Baker recently arranged through one of his mentors, former San Francisco 49ers coach Bill Walsh, to consult with Seattle Sea-hawks coach Mike Holmgren, who left a winning program in Green Bay. "I have a three-year-old son," Baker says. "I've heard people say I'll go home to spend more time with him. What am I going to do? Go to school with him? He's getting to the age now where it's really fun for him to be around the ballpark, be the batboy and things like that. Listen, I know I've got a good eight to 10 more years of managing in me. I want four or five championships. My son will be 12 or 13 then, and maybe it'll be time to help him out with some coaching. I'm only halfway there. I'd be crazy to leave now."
Before he sits down with Magowan, Baker must deal with the Dodgers and with the void on his resume. While Baker has won more games than any Giants manager except the great John McGraw and is recognized for getting the most from veteran players, he has never won a playoff series. Baker is 1-6 in postseason games, including a 1-3 disappointment against the New York Mets in their 2000 Division Series that critics regard as the Waterworld of his otherwise respected career.
This time Baker has the well-balanced, experienced club he prefers. At week's end San Francisco was second in runs scored (4.8 per game) and ERA (3.65). The eight regulars in his lineup are at least 30 years old and have been through multiple pennant races. That experience enabled the Giants to start their 19-8 run immediately after a four-game losing streak in which they scored five runs. "It was exactly what would have sent a younger team floundering," General Manager Brian Sabean says, "but we turned around on a dime."
Through Sunday, San Francisco had enjoyed fabulous health this season: Its five starting pitchers had missed a total of four starts, and none of the eight regulars had been sidelined for a stretch longer than 15 games. Leftfielder Barry Bonds had put up slo-pitch softball numbers, and second baseman Jeff Kent had belted a career-high 34 homers.
The Dodgers' season, meanwhile, has gone much less smoothly. They ranked 12th in the league in scoring at week's end and were challenged by injuries to starting pitchers Kazuhisa Ishii (out for the season with a skull fracture he suffered when struck by a line drive from the Houston Astros' Brian Hunter on Sept. 8), Andy Ashby (who used Krazy Glue on Sunday to help toughen the skin over a persistent finger blister) and Kevin Brown (still struggling after June 11 surgery to repair a herniated disk).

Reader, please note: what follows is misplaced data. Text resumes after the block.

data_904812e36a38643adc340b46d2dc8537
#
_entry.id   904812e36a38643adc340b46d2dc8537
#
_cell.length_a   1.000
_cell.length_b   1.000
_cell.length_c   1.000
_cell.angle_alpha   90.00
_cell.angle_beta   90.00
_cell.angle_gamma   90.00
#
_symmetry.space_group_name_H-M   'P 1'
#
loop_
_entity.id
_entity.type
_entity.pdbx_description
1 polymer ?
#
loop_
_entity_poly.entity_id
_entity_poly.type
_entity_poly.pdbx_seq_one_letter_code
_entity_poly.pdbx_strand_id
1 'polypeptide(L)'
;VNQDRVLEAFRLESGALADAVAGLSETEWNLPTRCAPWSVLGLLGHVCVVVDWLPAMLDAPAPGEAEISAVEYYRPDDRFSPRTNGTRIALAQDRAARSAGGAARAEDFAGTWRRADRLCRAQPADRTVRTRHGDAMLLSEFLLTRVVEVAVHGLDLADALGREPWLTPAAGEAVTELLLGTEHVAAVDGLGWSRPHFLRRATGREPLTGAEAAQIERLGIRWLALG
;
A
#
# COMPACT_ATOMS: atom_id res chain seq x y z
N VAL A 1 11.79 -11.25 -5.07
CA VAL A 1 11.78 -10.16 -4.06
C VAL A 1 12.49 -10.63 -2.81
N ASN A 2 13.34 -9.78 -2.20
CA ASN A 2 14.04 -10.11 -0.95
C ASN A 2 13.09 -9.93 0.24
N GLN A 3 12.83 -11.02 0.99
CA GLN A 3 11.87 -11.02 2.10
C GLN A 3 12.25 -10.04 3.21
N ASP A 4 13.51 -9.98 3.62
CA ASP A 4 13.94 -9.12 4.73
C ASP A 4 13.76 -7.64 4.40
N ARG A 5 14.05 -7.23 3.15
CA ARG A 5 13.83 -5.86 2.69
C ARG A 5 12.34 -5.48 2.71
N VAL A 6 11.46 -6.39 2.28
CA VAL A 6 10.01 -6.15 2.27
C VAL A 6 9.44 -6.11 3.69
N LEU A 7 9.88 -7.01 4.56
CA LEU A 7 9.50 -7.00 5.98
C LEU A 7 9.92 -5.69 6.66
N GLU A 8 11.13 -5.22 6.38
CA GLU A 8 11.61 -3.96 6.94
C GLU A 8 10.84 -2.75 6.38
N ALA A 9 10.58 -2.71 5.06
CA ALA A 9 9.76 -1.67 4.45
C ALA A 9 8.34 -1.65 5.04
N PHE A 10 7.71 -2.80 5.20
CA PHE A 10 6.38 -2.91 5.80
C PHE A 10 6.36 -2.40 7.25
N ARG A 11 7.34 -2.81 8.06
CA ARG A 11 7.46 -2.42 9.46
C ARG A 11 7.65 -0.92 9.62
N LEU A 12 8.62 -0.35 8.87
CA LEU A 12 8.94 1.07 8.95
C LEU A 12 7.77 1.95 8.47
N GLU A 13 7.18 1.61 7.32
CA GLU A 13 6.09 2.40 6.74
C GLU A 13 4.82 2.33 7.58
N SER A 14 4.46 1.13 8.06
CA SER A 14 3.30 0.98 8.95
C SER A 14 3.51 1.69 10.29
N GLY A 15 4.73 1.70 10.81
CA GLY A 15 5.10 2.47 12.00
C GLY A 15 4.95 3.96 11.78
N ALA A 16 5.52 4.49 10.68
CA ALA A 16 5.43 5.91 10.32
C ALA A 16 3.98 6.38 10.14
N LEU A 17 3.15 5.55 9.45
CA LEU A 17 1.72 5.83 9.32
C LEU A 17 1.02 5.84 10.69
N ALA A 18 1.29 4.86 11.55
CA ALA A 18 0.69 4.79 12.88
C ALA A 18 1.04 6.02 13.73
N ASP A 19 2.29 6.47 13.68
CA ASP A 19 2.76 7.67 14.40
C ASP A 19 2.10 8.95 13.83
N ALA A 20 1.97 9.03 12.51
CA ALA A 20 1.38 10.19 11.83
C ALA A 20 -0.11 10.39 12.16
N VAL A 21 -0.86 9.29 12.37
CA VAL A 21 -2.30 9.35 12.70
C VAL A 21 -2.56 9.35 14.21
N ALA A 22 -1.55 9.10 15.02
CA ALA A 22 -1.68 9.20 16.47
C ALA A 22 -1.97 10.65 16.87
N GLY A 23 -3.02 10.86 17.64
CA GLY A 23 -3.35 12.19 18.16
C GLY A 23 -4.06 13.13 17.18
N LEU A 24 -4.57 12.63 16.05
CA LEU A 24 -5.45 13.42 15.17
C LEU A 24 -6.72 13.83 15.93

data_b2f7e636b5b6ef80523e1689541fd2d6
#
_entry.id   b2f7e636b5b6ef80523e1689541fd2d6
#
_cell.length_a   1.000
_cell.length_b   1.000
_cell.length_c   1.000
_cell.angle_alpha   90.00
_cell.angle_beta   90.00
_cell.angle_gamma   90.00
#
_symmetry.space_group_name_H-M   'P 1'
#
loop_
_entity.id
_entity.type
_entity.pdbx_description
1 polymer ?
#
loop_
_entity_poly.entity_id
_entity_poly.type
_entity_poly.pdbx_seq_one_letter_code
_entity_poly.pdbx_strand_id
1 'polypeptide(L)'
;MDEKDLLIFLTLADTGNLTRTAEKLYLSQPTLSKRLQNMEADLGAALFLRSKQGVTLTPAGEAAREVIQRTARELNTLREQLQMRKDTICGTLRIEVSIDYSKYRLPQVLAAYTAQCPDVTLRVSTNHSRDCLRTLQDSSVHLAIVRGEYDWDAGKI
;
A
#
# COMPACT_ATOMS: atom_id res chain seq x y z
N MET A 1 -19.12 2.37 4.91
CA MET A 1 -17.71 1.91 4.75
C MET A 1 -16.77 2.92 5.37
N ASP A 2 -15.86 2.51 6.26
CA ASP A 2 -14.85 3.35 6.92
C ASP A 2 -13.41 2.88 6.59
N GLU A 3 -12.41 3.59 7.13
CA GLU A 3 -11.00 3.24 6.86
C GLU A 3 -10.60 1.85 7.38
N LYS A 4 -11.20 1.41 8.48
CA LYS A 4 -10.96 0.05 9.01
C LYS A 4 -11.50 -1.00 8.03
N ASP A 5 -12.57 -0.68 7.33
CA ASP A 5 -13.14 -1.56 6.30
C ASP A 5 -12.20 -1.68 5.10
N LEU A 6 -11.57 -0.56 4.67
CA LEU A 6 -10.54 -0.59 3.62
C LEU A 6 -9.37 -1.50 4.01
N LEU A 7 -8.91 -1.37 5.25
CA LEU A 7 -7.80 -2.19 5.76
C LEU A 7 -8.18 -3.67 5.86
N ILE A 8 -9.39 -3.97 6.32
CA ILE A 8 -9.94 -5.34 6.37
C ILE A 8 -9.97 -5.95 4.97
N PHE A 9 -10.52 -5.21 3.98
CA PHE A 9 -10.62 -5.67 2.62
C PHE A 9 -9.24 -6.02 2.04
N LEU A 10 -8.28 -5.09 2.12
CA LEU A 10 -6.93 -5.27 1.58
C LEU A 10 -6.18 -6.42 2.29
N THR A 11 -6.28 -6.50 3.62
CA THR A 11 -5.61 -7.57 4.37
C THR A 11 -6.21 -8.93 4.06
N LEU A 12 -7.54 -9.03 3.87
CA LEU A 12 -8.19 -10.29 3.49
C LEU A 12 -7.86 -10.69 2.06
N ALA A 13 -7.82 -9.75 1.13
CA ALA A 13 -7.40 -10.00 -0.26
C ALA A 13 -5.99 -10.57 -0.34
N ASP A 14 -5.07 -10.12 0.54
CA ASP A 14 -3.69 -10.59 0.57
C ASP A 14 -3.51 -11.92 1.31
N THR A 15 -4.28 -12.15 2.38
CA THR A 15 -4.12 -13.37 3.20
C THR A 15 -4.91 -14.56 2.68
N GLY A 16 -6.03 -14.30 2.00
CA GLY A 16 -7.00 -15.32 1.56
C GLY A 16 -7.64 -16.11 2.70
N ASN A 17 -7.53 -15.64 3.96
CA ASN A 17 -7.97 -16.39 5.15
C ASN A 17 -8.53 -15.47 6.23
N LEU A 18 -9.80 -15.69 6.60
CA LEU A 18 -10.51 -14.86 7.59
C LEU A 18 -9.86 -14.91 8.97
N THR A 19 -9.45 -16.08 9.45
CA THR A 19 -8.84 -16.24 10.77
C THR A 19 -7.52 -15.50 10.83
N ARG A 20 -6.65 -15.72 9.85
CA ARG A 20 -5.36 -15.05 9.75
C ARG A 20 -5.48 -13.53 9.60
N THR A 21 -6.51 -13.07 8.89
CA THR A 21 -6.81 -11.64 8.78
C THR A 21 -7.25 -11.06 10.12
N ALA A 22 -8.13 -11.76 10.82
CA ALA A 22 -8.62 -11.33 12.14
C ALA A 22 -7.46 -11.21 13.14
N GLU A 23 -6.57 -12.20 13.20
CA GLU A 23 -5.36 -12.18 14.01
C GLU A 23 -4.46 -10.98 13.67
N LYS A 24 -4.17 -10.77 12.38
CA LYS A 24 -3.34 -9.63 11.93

Shawn Green (42 home runs, 109 RBIs) has carried the team offensively, though in spurts. He hit .302 with 32 homers in May, June and August, but only .237 in April and .250 in July, with three home runs in each month. L.A. has failed to find a consistent force to put behind him in the lineup. Third baseman Adrian Beltre ripped three hits in a 16-3 shellacking of the Colorado Rockies last Saturday, but that followed a 1-for-34 meltdown during which he swung at 28 of 36 pitches in one stretch.
That the Dodgers remain a contender in the face of those shortcomings enhances the growing reputation of the earnest Tracy, who is Muzak to Baker's Coltrane cool. At 46, Tracy has never been involved in a pennant race in the final week of a season. He had 46 hits in a forgettable big league career, or 1,935 fewer than Baker, after which he took jobs selling cardboard boxes and delivering newspapers. He apprenticed for 13 years as a minor league manager and major league coach before Los Angeles promoted him last year from its bench coach to its manager, replacing Davey Johnson. The team won 86 games in 2001 despite putting players on the disabled list 20 times. This season the low-key Tracy has continued to shepherd the team away from its clubhouse fractiousness of recent years. "They've cleaned the air there and are riding on enthusiasm and adrenaline," Sabean says.
When the Dodgers flew home from Denver on Sunday after a 2-5 road trip, they took comfort in knowing it would be the last time they would have to get on a plane this season—unless they need to travel to San Francisco for a one-game playoff. They close out their schedule at home against the Giants, Rockies and Padres, with a bus trip down Interstate 5 to San Diego thrown in.
San Francisco, which begins a series with the Brewers in Miller Park on Friday, asked the Dodgers to switch Thursday's game from 7:10 p.m. to an afternoon start to save the Giants from having to arrive in Milwaukee at 5 in the morning. The Dodgers stopped laughing long enough to say no.
Of this week's showdown, Los Angeles general manager Dan Evans says, "They're big games, not necessarily because it's such a big rivalry, but because we're two very closely compared clubs. We're very similar, and I think we'll continue to be similar. It's easy to have intensity when you've got Barry Bonds on the other club. He's one of the greatest ever to play the game, and he's an easy guy to dislike if you're a Dodgers fan."